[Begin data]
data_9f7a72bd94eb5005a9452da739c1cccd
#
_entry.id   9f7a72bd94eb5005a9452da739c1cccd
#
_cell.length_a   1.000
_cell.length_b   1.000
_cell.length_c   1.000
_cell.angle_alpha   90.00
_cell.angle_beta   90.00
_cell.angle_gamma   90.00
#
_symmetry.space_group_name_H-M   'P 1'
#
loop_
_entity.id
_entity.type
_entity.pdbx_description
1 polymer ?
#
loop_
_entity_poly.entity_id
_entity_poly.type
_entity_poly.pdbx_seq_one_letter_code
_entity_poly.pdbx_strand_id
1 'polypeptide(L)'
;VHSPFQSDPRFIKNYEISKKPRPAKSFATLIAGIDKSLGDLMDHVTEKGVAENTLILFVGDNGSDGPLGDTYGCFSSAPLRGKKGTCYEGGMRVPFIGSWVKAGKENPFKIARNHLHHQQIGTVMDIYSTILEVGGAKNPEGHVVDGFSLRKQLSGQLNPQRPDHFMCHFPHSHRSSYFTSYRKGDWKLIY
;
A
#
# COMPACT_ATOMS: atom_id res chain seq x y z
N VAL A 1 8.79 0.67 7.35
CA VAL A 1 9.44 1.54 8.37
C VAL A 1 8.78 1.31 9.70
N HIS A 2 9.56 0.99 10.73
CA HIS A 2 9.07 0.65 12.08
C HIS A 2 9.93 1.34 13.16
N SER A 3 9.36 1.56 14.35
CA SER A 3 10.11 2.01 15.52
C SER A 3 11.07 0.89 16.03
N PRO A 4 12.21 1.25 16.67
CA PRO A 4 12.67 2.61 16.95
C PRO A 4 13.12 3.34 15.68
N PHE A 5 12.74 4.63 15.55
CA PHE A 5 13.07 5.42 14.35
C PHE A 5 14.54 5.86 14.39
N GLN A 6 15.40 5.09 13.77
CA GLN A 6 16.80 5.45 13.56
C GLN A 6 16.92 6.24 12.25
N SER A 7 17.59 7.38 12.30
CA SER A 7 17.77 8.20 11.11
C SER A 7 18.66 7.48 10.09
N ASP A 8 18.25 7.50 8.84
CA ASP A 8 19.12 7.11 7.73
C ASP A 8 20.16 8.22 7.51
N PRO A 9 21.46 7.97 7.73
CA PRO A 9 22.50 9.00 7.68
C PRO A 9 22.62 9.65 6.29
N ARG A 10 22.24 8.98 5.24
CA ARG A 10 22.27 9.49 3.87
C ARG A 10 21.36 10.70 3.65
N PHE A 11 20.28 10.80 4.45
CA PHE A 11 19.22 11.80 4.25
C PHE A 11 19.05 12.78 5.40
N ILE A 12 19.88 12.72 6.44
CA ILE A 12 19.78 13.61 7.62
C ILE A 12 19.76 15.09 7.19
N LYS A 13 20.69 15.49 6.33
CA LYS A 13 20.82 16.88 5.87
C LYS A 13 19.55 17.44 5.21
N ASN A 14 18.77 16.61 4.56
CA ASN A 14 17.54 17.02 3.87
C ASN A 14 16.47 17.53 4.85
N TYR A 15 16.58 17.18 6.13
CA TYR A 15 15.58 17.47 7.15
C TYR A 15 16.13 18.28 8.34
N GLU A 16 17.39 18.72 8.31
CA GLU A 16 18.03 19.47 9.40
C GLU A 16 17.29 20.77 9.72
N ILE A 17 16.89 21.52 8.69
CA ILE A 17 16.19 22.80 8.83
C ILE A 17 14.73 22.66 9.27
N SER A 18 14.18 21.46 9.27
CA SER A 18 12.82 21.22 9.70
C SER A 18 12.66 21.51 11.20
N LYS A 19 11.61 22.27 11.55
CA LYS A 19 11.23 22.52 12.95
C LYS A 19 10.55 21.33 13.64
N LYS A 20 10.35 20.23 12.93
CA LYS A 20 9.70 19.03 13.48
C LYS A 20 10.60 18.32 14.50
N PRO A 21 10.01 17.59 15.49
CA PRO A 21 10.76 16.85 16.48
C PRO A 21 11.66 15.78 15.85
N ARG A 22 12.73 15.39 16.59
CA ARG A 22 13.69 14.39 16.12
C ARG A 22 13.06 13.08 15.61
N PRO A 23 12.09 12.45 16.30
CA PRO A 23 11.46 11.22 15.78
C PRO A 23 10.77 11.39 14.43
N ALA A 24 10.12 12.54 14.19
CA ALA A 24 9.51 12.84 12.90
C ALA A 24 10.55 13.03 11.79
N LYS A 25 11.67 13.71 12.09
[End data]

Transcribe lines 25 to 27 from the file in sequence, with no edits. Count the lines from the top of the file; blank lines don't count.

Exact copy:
1 'polypeptide(L)'
;VHSPFQSDPRFIKNYEISKKPRPAKSFATLIAGIDKSLGDLMDHVTEKGVAENTLILFVGDNGSDGPLGDTYGCFSSAPLRGKKGTCYEGGMRVPFIGSWVKAGKENPFKIARNHLHHQQIGTVMDIYSTILEVGGAKNPEGHVVDGFSLRKQLSGQLNPQRPDHFMCHFPHSHRSSYFTSYRKGDWKLIY
;